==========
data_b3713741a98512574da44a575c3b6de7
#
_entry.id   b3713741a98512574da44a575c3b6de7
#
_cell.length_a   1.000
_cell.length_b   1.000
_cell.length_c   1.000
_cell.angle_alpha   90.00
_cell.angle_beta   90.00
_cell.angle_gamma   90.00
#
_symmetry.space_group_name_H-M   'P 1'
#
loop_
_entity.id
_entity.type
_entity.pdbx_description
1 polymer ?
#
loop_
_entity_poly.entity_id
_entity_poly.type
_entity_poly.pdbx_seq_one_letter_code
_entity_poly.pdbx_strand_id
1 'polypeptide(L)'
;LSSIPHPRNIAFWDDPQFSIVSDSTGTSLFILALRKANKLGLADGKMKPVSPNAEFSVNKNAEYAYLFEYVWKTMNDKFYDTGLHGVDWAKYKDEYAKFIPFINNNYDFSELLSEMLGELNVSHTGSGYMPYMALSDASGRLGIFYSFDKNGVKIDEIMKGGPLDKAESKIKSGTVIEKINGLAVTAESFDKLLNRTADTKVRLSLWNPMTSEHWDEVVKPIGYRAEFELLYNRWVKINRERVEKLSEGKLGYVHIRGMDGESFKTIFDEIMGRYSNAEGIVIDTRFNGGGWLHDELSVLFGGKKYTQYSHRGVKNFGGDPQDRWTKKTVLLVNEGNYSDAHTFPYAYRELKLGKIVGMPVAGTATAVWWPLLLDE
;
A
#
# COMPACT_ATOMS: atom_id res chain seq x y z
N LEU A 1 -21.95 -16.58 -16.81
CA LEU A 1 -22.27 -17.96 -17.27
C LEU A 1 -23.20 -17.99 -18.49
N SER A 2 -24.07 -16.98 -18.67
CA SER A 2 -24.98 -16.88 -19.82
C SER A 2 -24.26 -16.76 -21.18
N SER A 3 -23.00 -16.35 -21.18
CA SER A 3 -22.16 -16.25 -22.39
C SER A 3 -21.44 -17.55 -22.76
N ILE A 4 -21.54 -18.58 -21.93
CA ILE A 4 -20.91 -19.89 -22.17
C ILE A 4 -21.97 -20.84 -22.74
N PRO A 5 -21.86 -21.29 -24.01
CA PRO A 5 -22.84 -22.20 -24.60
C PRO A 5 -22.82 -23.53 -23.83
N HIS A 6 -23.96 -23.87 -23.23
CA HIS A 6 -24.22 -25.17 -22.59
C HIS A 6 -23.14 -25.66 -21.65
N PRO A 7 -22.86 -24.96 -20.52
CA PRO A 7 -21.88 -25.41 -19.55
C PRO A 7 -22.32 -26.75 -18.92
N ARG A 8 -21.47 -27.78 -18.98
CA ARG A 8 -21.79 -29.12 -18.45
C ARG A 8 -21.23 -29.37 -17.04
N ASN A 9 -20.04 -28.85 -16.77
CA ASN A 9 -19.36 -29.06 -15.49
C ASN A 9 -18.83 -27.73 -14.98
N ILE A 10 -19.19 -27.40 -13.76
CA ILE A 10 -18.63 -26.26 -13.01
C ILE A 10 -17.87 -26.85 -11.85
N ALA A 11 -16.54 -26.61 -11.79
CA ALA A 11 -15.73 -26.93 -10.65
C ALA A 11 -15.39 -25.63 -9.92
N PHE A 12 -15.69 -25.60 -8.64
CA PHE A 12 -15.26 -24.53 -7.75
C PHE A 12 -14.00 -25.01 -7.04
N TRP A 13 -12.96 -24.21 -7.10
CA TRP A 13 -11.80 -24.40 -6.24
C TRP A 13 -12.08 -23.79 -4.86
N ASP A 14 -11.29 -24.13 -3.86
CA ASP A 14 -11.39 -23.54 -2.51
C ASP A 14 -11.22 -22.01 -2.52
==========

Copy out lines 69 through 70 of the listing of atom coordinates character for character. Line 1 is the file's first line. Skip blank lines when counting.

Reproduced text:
C TRP A 13 -12.08 -23.79 -4.86
N ASP A 14 -11.29 -24.13 -3.86